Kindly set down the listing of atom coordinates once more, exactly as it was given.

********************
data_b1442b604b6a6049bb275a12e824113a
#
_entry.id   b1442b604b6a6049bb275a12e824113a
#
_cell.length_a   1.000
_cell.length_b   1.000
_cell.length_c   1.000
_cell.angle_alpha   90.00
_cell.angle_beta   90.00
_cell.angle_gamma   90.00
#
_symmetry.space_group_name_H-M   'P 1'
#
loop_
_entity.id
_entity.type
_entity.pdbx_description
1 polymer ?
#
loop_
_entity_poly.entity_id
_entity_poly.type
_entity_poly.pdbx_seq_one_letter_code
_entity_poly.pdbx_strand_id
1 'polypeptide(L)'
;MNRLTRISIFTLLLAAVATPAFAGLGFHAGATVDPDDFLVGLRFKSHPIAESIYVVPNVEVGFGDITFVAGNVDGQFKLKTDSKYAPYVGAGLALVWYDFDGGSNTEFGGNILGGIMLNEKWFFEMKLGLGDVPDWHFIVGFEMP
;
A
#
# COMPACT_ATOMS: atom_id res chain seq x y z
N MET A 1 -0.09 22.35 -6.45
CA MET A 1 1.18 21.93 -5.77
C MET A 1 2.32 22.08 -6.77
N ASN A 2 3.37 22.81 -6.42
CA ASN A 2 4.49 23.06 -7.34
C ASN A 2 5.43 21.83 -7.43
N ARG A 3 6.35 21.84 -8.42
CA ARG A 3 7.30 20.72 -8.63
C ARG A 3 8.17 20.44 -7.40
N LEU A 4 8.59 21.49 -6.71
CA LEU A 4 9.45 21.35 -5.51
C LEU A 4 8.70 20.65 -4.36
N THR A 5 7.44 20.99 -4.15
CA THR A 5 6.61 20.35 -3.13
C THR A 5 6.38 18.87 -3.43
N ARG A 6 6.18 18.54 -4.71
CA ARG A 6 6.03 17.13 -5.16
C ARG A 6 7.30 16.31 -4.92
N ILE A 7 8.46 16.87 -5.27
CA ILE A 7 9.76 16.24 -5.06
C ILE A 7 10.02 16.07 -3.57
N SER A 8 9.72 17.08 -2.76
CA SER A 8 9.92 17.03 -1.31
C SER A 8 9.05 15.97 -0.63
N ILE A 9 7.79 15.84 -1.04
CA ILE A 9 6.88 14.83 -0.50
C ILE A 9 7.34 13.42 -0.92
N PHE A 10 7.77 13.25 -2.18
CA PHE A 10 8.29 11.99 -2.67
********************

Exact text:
data_b1442b604b6a6049bb275a12e824113a
#
_entry.id   b1442b604b6a6049bb275a12e824113a
#
_cell.length_a   1.000
_cell.length_b   1.000
_cell.length_c   1.000
_cell.angle_alpha   90.00
_cell.angle_beta   90.00
_cell.angle_gamma   90.00
#
_symmetry.space_group_name_H-M   'P 1'
#
loop_
_entity.id
_entity.type
_entity.pdbx_description
1 polymer ?
#
loop_
_entity_poly.entity_id
_entity_poly.type
_entity_poly.pdbx_seq_one_letter_code
_entity_poly.pdbx_strand_id
1 'polypeptide(L)'
;MNRLTRISIFTLLLAAVATPAFAGLGFHAGATVDPDDFLVGLRFKSHPIAESIYVVPNVEVGFGDITFVAGNVDGQFKLKTDSKYAPYVGAGLALVWYDFDGGSNTEFGGNILGGIMLNEKWFFEMKLGLGDVPDWHFIVGFEMP
;
A
#
# COMPACT_ATOMS: atom_id res chain seq x y z
N MET A 1 -0.09 22.35 -6.45
CA MET A 1 1.18 21.93 -5.77
C MET A 1 2.32 22.08 -6.77
N ASN A 2 3.37 22.81 -6.42
CA ASN A 2 4.49 23.06 -7.34
C ASN A 2 5.43 21.83 -7.43
N ARG A 3 6.35 21.84 -8.42
CA ARG A 3 7.30 20.72 -8.63
C ARG A 3 8.17 20.44 -7.40
N LEU A 4 8.59 21.49 -6.71
CA LEU A 4 9.45 21.35 -5.51
C LEU A 4 8.70 20.65 -4.36
N THR A 5 7.44 20.99 -4.15
CA THR A 5 6.61 20.35 -3.13
C THR A 5 6.38 18.87 -3.43
N ARG A 6 6.18 18.54 -4.71
CA ARG A 6 6.03 17.13 -5.16
C ARG A 6 7.30 16.31 -4.92
N ILE A 7 8.46 16.87 -5.27
CA ILE A 7 9.76 16.24 -5.06
C ILE A 7 10.02 16.07 -3.57
N SER A 8 9.72 17.08 -2.76
CA SER A 8 9.92 17.03 -1.31
C SER A 8 9.05 15.97 -0.63
N ILE A 9 7.79 15.84 -1.04
CA ILE A 9 6.88 14.83 -0.50
C ILE A 9 7.34 13.42 -0.92
N PHE A 10 7.77 13.25 -2.18
CA PHE A 10 8.29 11.99 -2.67